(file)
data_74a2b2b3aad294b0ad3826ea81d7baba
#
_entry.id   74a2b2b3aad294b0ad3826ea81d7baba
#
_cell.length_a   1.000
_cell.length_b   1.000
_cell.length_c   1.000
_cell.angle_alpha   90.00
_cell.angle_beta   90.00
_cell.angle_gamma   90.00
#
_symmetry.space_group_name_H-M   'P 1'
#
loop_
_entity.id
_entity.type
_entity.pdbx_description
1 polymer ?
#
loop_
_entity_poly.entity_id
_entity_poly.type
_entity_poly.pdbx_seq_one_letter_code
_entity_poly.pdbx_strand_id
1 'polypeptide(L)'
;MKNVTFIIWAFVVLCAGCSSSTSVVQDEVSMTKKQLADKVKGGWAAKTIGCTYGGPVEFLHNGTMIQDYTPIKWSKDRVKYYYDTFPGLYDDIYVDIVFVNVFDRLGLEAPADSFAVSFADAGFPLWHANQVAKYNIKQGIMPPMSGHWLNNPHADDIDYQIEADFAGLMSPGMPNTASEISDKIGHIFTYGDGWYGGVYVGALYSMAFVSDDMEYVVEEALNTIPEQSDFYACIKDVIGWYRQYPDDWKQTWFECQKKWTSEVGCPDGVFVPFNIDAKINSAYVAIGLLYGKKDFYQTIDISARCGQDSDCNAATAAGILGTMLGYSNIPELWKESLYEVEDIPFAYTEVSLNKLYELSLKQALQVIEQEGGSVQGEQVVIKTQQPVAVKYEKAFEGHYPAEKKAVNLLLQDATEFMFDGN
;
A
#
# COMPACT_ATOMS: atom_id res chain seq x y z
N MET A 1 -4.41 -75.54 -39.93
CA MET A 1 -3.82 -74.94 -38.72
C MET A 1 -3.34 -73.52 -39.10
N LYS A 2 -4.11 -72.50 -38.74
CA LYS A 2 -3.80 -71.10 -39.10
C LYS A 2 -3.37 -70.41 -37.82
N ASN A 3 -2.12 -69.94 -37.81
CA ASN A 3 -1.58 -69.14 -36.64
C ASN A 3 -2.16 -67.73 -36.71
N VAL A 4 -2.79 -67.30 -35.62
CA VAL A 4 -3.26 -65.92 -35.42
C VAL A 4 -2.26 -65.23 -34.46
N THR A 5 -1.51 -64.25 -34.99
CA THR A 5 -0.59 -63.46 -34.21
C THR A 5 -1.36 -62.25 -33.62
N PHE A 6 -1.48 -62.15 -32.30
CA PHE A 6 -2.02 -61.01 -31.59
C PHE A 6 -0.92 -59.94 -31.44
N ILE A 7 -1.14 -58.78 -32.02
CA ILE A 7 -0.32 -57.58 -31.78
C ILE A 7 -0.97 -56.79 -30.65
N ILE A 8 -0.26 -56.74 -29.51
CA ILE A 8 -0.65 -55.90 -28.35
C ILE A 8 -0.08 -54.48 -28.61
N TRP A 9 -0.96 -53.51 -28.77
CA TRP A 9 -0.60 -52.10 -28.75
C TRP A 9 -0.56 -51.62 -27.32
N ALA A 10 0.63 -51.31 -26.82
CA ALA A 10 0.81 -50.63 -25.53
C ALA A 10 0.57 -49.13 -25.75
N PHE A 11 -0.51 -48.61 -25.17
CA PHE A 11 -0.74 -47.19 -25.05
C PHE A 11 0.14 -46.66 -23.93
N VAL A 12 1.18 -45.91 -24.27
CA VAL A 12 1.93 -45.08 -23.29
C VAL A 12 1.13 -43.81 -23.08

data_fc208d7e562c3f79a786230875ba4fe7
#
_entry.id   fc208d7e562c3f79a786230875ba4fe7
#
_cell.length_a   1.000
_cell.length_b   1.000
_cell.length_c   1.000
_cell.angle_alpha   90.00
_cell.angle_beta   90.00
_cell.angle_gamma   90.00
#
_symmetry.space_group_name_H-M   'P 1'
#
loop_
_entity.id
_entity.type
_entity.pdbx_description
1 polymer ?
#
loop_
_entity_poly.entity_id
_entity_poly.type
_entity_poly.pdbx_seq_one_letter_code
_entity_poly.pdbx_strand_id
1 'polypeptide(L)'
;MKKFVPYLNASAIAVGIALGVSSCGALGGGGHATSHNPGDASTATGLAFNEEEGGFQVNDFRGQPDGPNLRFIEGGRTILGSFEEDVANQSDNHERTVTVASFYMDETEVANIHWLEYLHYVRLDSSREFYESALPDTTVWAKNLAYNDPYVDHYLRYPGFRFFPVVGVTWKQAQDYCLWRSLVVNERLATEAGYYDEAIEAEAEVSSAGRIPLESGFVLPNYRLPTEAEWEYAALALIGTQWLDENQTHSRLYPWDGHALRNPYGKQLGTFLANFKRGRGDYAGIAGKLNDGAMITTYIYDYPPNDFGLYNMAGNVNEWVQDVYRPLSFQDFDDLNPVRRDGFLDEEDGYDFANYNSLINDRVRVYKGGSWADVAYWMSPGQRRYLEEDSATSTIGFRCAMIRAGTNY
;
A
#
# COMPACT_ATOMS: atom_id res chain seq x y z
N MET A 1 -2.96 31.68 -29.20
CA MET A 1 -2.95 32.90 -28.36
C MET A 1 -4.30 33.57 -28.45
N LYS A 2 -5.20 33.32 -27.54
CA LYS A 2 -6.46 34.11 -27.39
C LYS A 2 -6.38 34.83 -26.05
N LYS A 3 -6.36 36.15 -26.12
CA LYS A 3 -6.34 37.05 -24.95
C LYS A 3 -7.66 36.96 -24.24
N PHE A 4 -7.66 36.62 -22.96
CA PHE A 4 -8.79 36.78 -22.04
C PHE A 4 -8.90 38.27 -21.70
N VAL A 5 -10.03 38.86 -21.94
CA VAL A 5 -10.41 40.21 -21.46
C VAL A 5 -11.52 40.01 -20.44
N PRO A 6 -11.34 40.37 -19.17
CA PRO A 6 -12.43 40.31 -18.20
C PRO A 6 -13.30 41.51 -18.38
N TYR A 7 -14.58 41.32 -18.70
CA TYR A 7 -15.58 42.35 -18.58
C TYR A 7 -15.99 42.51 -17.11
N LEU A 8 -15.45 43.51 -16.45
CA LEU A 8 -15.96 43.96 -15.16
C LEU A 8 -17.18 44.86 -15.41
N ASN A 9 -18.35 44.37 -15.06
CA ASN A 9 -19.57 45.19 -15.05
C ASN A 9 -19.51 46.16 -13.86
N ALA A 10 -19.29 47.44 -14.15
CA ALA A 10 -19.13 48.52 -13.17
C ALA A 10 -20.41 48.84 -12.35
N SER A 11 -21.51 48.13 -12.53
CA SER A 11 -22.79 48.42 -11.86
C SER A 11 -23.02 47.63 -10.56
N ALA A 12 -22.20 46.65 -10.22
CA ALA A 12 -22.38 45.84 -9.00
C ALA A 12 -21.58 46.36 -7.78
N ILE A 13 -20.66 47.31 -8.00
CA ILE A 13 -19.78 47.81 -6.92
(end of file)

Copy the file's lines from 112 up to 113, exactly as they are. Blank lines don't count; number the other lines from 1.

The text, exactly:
N PRO A 6 -11.34 40.37 -19.17
CA PRO A 6 -12.43 40.31 -18.20